Academic journal article Review of Business

Labor and Economic Trends: Effect on U.S. Workforce

Academic journal article Review of Business

Labor and Economic Trends: Effect on U.S. Workforce

Article excerpt

The United States is currently in a new economy with new competitive standards. Attempting to meet these standards is changing the way companies do business and the way in which workers do their jobs. The old economy of the United States competed primarily on the basis of productivity and price. According to a report called "America And The New Economy," produced by the American Society for Training and Development and the United States Department of Labor, this new economy will require additional competitive standards: quality, variety, customization, convenience and timeliness. Anthony P. Carnevale, chief economist of the American Society for Training and Development, states that "those companies which adopt the new standards will be the ones that succeed. Workers who acquire the skills the new standards demand will be the ones with the best job opportunities.|1~ The development of a new economy has caused the role of people at work to change by increasing worker responsibilities and skill requirements and by making worker responsibilities less job specific.

Major demographic trends are occurring within the workforce and labor market of the United States today. For instance, as the "baby boomers" age and the "baby busters" enter the labor force, the average age of the labor force will increase. There will be a growing need to retain experienced workers in order to meet requirements for new skills because new workers will be in short supply. There are a few employers that are already reacting creatively to the aging workforce. For example, Days Inn has hired and trained retired persons to handle computerized reservations. Unfortunately, a new survey conducted by Towers Perrin and the Hudson Institute shows that most employers are doing little or nothing to respond to the aging workforce.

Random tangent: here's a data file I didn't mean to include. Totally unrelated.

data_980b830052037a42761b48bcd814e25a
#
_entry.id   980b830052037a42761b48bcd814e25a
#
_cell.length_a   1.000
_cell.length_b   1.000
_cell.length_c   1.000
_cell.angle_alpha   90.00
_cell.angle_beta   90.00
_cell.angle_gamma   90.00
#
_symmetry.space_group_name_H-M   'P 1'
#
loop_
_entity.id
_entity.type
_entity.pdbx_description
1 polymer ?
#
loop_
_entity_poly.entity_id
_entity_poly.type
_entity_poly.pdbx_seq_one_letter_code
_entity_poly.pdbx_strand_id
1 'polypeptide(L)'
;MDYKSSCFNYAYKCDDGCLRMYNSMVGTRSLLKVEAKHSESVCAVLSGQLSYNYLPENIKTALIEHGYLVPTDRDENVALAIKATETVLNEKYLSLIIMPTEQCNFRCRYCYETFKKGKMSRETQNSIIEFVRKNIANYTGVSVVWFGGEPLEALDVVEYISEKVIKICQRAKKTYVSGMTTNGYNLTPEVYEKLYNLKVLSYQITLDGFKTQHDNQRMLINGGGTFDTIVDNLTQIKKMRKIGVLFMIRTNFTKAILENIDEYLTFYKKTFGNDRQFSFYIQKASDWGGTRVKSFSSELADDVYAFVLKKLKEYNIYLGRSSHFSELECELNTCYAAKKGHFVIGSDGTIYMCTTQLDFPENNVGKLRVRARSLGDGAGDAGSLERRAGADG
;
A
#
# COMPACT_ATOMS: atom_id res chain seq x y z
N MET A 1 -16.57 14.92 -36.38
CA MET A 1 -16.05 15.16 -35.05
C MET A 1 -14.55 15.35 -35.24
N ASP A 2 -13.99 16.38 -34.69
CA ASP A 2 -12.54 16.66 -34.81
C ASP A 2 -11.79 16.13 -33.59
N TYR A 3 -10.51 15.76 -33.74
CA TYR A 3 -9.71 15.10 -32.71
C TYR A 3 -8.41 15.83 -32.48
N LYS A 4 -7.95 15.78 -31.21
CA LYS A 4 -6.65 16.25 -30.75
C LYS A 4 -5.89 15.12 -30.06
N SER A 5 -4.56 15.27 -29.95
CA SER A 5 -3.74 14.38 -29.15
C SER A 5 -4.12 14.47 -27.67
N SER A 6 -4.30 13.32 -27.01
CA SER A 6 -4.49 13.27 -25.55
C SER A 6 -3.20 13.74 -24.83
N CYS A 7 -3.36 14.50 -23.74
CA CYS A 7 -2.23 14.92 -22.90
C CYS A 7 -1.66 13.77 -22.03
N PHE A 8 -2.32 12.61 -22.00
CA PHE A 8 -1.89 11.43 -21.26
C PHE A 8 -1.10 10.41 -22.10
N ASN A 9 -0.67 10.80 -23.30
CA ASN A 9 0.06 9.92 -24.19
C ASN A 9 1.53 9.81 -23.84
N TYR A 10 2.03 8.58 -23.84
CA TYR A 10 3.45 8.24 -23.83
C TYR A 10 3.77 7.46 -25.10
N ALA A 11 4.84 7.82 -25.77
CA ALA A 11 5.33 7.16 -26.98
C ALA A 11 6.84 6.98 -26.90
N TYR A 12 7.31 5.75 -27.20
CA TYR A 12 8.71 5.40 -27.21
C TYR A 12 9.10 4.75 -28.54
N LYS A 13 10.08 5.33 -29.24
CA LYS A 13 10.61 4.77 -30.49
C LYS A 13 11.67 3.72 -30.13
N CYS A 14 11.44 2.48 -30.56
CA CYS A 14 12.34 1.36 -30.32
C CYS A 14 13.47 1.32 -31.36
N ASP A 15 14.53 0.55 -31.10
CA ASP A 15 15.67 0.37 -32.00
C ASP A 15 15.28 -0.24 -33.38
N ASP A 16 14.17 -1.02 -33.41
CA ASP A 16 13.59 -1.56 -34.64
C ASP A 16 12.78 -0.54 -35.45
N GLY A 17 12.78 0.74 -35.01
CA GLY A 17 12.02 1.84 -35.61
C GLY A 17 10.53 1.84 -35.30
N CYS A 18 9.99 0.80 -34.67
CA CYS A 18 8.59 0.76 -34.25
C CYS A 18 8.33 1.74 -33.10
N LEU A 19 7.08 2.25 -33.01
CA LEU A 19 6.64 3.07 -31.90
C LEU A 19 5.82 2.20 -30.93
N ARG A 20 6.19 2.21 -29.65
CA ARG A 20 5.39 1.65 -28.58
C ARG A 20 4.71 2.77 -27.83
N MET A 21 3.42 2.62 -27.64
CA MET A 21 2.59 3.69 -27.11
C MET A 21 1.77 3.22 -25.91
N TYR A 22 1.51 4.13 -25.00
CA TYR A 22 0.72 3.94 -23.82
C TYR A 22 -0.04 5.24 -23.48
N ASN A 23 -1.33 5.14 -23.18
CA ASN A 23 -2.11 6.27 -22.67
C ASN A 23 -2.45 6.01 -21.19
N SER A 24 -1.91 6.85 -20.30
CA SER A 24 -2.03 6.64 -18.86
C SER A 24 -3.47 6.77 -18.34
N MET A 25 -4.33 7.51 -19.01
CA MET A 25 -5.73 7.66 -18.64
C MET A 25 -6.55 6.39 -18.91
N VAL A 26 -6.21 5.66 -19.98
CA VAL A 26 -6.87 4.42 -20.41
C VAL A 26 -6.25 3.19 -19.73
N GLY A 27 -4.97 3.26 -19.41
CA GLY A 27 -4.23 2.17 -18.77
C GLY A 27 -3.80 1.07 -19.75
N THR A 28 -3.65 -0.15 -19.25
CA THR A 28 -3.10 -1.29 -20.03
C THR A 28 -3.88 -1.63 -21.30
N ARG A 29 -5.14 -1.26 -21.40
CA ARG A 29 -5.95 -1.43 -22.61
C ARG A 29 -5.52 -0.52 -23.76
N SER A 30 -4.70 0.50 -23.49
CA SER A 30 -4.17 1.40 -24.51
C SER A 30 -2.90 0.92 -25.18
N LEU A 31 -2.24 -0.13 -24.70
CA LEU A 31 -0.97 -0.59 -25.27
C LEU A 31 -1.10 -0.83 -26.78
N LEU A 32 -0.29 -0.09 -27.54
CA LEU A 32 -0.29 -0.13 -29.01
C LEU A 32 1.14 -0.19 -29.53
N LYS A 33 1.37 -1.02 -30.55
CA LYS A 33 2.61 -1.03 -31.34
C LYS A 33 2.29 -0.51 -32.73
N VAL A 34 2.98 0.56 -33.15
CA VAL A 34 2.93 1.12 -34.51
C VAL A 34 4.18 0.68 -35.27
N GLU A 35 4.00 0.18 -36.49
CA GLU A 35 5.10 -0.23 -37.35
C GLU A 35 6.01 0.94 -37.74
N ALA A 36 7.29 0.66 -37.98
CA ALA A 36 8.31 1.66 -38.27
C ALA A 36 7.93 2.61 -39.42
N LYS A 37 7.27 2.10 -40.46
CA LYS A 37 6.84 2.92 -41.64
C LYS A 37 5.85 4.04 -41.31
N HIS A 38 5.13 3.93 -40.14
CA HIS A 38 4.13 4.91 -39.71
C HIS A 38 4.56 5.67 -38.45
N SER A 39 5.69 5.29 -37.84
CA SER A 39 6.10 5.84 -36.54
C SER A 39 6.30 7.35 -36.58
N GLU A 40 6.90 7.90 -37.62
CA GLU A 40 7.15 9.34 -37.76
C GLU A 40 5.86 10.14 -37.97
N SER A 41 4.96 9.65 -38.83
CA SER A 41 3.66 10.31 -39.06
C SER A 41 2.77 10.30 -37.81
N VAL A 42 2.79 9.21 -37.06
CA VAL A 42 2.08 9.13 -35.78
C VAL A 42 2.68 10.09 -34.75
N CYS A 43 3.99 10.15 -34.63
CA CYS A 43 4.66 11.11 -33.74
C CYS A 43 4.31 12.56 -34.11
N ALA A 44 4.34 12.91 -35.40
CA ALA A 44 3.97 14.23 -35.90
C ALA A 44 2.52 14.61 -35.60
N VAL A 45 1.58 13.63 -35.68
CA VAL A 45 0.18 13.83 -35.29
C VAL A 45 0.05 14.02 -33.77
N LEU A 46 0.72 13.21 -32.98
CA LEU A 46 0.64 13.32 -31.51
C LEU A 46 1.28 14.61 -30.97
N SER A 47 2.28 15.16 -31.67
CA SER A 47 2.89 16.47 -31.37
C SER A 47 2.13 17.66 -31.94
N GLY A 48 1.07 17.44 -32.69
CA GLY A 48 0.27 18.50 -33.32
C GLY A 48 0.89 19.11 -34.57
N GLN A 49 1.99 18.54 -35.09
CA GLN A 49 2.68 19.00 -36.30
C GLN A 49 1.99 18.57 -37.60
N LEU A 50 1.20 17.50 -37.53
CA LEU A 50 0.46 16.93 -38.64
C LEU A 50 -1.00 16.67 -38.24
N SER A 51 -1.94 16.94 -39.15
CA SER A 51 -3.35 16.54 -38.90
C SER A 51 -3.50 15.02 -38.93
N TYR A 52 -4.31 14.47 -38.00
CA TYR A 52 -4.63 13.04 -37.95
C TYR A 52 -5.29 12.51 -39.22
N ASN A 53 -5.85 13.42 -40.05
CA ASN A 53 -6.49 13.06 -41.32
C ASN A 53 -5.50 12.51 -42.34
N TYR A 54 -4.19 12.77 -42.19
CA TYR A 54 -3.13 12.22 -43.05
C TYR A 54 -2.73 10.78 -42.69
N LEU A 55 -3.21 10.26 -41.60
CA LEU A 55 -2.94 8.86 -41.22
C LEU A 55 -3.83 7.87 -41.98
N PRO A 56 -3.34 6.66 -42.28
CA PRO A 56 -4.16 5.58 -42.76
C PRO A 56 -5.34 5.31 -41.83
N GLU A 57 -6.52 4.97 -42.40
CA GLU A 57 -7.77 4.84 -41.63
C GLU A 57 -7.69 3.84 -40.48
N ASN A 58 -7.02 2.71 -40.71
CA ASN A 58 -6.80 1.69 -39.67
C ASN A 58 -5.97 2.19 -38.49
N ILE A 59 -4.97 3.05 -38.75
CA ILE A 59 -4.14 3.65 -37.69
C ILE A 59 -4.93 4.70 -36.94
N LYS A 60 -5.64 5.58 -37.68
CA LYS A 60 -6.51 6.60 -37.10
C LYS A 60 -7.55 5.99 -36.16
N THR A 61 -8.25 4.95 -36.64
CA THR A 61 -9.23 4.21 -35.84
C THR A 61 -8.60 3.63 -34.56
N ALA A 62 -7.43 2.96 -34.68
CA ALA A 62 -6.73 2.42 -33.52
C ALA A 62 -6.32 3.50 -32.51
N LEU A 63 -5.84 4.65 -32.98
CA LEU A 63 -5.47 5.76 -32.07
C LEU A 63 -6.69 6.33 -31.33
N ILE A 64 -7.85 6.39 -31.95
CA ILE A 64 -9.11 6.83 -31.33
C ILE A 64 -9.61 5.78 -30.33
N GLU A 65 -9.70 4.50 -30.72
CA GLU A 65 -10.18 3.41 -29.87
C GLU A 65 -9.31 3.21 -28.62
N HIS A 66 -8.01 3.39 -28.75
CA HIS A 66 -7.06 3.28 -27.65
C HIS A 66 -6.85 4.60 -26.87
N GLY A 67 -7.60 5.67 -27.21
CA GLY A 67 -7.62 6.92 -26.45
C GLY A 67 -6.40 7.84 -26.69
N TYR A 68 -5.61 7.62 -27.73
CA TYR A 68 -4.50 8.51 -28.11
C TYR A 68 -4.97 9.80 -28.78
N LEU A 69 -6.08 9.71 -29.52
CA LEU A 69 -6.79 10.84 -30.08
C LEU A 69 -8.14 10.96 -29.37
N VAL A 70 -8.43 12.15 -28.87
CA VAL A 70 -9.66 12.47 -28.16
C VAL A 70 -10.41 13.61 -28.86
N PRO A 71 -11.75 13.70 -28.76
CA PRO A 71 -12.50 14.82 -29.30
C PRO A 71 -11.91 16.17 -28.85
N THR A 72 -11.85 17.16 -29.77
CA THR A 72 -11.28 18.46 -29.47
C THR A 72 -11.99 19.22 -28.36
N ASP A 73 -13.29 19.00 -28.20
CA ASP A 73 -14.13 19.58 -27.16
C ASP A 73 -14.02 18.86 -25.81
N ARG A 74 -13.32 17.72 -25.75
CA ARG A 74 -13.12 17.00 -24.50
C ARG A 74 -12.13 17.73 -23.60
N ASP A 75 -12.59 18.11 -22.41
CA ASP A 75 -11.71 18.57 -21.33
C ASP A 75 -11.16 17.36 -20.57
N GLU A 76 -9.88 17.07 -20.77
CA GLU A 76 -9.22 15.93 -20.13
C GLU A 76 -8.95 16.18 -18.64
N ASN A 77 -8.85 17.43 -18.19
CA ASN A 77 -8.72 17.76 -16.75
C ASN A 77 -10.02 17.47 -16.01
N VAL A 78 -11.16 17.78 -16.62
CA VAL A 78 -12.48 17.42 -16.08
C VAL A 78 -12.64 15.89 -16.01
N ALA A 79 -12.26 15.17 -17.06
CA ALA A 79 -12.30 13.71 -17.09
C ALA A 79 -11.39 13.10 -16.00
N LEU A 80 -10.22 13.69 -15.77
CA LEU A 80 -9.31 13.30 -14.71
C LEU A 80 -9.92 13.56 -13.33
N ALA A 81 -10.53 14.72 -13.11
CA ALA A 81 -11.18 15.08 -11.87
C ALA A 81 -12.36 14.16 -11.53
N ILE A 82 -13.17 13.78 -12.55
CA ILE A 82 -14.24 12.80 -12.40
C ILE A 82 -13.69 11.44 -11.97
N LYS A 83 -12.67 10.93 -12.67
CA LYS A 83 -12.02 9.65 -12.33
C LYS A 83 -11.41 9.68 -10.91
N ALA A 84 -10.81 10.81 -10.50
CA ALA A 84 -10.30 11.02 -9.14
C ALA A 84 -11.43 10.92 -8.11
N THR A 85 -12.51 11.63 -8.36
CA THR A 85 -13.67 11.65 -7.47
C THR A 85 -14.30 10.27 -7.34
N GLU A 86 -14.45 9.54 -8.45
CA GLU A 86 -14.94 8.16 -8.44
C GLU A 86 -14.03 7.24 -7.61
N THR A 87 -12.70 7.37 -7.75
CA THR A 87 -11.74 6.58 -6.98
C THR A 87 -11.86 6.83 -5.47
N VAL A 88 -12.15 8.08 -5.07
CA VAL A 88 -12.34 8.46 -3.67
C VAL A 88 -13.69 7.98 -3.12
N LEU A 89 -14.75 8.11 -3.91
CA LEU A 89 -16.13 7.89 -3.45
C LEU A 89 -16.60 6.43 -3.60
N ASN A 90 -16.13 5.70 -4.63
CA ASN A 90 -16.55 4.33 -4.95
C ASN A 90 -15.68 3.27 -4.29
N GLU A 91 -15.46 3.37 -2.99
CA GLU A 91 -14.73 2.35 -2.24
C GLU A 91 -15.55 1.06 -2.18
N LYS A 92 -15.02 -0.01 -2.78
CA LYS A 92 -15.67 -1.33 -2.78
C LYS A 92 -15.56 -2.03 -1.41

Another demographic trend with significant impact on the labor market of the United States is the movement of large numbers of women into the workforce. It is estimated that more than sixty percent of the people entering the labor force between now and the year 2000 will be women. This is causing more stress for workers, both male and female, who have to cope with both family and job demands. In order for employers to attract and retain the desired skills in tight labor markets, they will have to produce work environments that are conducive to the family. Specifically, these work environments will have to include such things as schedule flexibility, dependent care programs and leave programs. Some large employers have already begun to establish this type of work environment for their employees. For example, IBM provides its employees with schedule flexibility, extended personal leaves and dependent care referral services. Also, IBM has recognized the need to conduct training programs that sensitize its managers to the problems that employees may encounter as they try to balance family and job demands. According to the Towers Perrin/Hudson survey, many employers are doing little or nothing to help employees in this area.

The workforce of the United States is becoming more diverse as more minorities enter the job market. Minority group members, particularly blacks and Hispanics, will be a major source of future labor force growth in many parts of the country. It will become essential to improve the labor market skills of minorities and to remove any remaining discrimination in today's labor market. If the United States industry is to maintain its competitive international position, these new participants must be integrated into the labor force with minimal disruption and loss of productivity. However this task is complicated because these new entrants are characterized by different cultural backgrounds. Those organizations that can adapt to culturally different workers will have the opportunity to attract and retain the most qualified people in these minority groups and to obtain the best performance from them.

As shown in Figure 1, projections by the Department of Labor and the Hudson Institute indicate that US-born white males are expected to comprise only fifteen percent of the new entrants into the workforce from now to the year 2000. …

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